First celebrated for his abstract art, Philip Guston resisted convention, switching to figurative painting which included a repeating motif of hooded members of the Ku Klux Klan. Now, these images have sparked the postponement of a major retrospective in his honor – and a heated argument in the art world.
Four institutions – the National Gallery of Art in Washington, the Museum of Fine Arts in Houston, the Museum of Fine Arts in Boston and the Tate in London – have said their Philip Guston Now exhibition will not open until 2024 as it is due to be framed by “additional perspectives and voices”. They want to wait until the “message of social and racial justice” at the center of his work “can be interpreted more clearly”.
The decision to postpone the tour, which was supposed to begin this summer, prompted a strong backlash from the art community, including Mark Godfrey, Tate’s senior curator for international art, and the daughter of the artist, Musa Mayer.
These appear to be depictions of white-hooded figures, an image the social justice attuned artist, who was Jewish and involved in leftist politics, repeated from the early 1930s to his death in 1980.
“There is a risk that they will be misinterpreted and the resulting response overshadows all of her work and legacy,” said a spokesperson for the National Gallery of Art. Artnews, adding that the museum wanted to avoid the “painful” experiences that the images could cause viewers.
But Mayer said she was deeply saddened by the move. She said: “Half a century ago my father made a work that shocked the art world. Not only had he violated the canon of what a renowned abstract artist should paint in an age of particularly doctrinal art criticism, he dared to show white America a mirror, exposing the banality of evil and systemic racism. that we are still struggling to face today.
“In these paintings, hooded cartoon figures evoke the Ku Klux Klan. They plan, they plot, they drive around in cars smoking cigars. We never see their acts of hate. We never know what’s on their mind. But it is clear that they are us. Our denial, our cover-up.
Guston frequently created works on racism, anti-Semitism, and fascism. The exhibition was to include 25 drawings and paintings depicting Klan figures, a theme he returned to after a period of abstraction, in which he dealt with themes of American identity.
Godfrey, who curated Tate Modern’s smash hit Soul of a Nation: Art in the Age of Black Power, said on Instagram that the decision “is actually extremely condescending to viewers, who are supposedly not being able to appreciate. the nuance and the policy of the works of Guston ”.
Guston art scholar and biographer Robert Storr recounted The art journal that the refusal came from museum staff at the National Gallery of Art because of the use of a 1930s anti-lynching image that was, in fact, the predicate of Guston’s Klan imagery.
Guston himself said of his pictures of the Klan: “These are self-portraits… I see myself as being behind the hood… The idea of evil fascinated me… I almost tried to imagine that I was living with the Klan.
The dispute arises as artistic institutions grapple with multiple and converging crises: loss of income due to the closure of Covid-19; the loss of private benefactors, including the Sackler Trust; collectors who are now creating private museums instead of bequeaths to national arts organizations; and the ramifications of the social justice movement.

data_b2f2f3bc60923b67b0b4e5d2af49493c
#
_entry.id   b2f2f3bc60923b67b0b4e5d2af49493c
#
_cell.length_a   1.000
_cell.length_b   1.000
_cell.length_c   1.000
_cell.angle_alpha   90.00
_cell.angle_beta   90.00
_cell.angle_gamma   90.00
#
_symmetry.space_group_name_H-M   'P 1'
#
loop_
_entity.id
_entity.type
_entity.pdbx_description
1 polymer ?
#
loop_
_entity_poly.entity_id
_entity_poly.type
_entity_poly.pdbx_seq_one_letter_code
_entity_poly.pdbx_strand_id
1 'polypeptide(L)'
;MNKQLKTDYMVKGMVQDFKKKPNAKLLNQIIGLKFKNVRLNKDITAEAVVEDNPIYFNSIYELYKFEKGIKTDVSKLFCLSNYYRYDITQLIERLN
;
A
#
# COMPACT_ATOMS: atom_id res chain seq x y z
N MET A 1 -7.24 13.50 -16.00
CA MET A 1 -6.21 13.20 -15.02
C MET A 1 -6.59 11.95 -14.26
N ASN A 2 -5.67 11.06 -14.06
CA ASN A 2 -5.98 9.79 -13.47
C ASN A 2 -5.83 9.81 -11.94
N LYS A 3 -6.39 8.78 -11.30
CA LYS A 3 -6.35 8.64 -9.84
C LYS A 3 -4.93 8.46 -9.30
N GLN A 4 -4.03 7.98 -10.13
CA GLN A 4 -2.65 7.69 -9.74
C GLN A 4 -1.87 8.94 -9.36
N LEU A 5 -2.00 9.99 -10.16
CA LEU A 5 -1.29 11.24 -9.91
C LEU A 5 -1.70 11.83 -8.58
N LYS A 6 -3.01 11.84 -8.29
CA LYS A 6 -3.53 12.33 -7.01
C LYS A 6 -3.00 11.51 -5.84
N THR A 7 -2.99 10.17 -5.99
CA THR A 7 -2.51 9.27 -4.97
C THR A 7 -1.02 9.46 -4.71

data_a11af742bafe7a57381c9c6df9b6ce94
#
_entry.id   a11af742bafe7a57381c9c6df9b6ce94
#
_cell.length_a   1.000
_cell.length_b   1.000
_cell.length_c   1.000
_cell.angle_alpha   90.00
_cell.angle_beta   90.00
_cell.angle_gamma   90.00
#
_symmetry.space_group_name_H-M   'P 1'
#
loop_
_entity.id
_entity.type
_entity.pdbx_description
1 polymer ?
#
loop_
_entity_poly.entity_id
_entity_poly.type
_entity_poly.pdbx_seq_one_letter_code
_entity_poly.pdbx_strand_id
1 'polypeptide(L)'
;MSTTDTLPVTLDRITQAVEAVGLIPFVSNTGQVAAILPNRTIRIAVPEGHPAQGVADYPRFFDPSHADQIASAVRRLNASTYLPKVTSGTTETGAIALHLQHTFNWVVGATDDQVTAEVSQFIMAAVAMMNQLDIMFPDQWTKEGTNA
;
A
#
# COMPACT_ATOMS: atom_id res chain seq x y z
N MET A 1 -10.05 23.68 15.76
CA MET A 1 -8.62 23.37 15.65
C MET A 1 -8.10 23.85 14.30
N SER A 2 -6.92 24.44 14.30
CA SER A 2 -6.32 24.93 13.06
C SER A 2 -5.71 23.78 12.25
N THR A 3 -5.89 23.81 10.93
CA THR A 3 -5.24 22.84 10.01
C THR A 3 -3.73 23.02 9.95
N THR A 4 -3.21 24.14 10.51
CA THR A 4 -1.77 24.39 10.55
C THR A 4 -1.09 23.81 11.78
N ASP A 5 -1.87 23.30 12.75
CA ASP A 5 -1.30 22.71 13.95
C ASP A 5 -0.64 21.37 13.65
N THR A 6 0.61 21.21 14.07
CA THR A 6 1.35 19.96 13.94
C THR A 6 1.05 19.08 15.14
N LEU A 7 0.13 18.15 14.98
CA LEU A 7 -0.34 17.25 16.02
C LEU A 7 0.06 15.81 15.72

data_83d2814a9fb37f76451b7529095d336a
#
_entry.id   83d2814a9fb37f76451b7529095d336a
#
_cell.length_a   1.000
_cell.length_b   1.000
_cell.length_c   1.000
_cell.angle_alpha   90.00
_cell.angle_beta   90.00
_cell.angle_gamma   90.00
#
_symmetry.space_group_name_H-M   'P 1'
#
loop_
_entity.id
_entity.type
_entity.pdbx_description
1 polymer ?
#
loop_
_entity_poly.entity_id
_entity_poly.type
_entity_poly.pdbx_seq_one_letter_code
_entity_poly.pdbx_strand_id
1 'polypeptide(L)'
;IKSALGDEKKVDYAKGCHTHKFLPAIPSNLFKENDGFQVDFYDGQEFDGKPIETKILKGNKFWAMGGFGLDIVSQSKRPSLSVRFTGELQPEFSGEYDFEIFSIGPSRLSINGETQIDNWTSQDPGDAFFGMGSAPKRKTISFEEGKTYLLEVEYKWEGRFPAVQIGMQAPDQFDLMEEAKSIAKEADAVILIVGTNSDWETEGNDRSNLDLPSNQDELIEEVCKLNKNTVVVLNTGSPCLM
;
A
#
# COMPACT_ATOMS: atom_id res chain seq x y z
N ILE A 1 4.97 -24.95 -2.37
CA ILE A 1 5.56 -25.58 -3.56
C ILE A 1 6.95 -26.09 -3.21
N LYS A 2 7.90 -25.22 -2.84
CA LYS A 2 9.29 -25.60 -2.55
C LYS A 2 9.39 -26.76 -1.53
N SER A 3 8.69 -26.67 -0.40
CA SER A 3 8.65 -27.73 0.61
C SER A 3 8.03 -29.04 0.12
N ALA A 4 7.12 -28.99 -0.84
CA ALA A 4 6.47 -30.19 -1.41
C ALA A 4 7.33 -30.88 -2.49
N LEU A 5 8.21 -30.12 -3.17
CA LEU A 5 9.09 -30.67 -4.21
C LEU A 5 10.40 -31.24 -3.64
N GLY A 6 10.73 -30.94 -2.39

In 2017, a protest erupted against the expressionist painting of white artist Dana Schutz Open casket (2016), a gruesome portrayal of Emmett Till, murdered in Mississippi in 1955. The work was exhibited as part of Whitney’s biennial exhibition. Schutz and the museum have been accused of taking advantage of a defining moment in African American history.
Two years later, seven artists requested that their work be removed from the 2019 Biennale, citing Whitney’s lack of response to calls for a board member to resign related to the trade in supplies for the forces. of the order.
But the latest dispute goes to the heart of institutional accountability and what critics call a glut of fear, caution, complacency and timidity.
Collector and critic Kenny Schachter told the Observer that instead of explaining art, public institutions are afraid. “It doesn’t matter where it comes from, the fear of the left from the right, the fear of the right from the left, it’s all a cesspool of bad behavior on all sides,” Schachter said. “They comply with any safe and prescriptive point of view, but the real danger lies in the act of censorship.”
Guston’s work, says Schachter, “is exactly the kind of art to see and talk about. Guston’s work was prescient and profound, and reversed the canonized way of thinking in art at the time. He had the foresight to see things as they happened and his vision is as poignant now as it was then.
“Art is not meant to be a pretty picture. It is the reflection – economic, political, racial – of our time. The art world negotiates its own hypocrisy and that’s why this show needs support – because art isn’t always meant to be easy.
National Gallery of Art administrator Darren Walker said: “An exhibition staged several years ago, however clever it may be, needs to be reconsidered in light of what has changed to contextualize in real time … stepping back to resolve these issues, the four museums would have seemed deaf to what is going on in the public discourse on art.